The Aspen Fire Protection District celebrated the arrival of two new fire engines with a traditional “wetdown” ceremony Saturday at its fire station in downtown Aspen.
The tradition dates to the 1800s when horses would pull the apparatus, or pumpers, to fires and then people would push the apparatus back into its bay for cleaning.
In more modern times, the wetdowns — held mostly by volunteer fire departments such as Aspen’s — ceremonially put new engines into service. Aspen Fire Chief Rick Balentine led Saturday’s free community event, which included a traditional truck blessing from Father Darrick Leier of St. Mary Catholic Church in Aspen.
The two new Aspen fire engines were purchased as part of a 2018 mill levy that raised property taxes and provided an additional $3.3 million annually to the Aspen Fire Protection District.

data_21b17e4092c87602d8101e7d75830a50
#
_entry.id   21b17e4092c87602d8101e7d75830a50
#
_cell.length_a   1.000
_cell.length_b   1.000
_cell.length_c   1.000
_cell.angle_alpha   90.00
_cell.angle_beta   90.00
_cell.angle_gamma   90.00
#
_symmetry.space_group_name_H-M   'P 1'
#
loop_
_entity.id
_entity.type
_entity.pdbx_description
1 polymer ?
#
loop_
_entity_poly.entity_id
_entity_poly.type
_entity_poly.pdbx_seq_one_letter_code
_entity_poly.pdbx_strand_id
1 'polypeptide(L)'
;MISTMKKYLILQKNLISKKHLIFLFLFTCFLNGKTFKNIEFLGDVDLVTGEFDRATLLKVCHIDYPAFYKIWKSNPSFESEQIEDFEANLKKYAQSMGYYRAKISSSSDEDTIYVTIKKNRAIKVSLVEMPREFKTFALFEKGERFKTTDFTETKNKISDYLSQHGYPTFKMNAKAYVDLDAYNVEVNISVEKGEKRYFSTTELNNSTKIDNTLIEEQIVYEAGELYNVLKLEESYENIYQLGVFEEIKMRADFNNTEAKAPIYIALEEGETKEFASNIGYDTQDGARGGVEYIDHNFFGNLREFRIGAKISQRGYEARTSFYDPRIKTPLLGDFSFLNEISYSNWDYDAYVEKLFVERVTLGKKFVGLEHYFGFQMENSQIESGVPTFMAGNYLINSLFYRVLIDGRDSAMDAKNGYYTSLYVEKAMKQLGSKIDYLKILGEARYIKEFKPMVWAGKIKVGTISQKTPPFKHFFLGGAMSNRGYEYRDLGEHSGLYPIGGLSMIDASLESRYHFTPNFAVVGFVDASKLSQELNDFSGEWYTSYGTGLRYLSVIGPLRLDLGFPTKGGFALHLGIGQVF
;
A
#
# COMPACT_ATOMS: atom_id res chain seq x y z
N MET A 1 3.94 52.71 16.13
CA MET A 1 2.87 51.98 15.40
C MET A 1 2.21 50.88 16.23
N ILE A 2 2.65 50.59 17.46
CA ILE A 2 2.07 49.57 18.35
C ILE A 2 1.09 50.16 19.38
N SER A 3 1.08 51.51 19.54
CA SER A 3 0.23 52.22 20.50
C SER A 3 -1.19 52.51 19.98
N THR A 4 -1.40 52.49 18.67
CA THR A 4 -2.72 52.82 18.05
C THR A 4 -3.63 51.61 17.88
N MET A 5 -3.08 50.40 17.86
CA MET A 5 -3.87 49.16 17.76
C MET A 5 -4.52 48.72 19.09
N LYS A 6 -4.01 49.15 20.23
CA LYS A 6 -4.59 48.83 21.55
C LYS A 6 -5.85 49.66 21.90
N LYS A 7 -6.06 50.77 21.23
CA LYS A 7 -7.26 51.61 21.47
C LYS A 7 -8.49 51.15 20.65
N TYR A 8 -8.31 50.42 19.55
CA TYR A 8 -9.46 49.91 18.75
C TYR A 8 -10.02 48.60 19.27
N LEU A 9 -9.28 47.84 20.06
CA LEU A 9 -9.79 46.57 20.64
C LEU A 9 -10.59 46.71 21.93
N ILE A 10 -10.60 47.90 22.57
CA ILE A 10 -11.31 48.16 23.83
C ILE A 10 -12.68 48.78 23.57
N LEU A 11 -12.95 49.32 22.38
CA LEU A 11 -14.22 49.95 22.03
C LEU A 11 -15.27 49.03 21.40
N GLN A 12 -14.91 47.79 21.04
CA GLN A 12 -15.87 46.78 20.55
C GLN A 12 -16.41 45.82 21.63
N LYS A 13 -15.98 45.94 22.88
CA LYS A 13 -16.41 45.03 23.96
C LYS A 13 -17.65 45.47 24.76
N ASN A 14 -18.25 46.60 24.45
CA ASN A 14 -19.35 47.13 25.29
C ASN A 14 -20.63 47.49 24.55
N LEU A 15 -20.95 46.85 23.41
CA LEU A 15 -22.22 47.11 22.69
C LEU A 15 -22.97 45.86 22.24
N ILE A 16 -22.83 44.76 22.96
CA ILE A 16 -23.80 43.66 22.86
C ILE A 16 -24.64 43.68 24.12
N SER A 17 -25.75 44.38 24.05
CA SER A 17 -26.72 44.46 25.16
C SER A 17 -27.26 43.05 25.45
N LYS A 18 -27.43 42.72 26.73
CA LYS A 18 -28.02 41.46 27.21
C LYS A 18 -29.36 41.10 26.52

“It allowed Aspen Fire the funding desperately needed to upgrade and maintain our fleet,” Balentine said during his intro, “to help ensure that our fire department has the most up-to-date and response-worthy apparatus and equipment possible for every type of emergency … to proudly serve our community.”
The main act of the wetdown is the first wash, when the retiring fire engines spray the new engines with water. Members of the Aspen community, notably children, were allowed to help hold the hoses.
Afterward, everyone came together to push the new engines into their waiting bays and helped dry them off with commemorative towels handed out by the Aspen firefighters.
The ceremony was capped off with a free community lunch and tours of the new fire engines.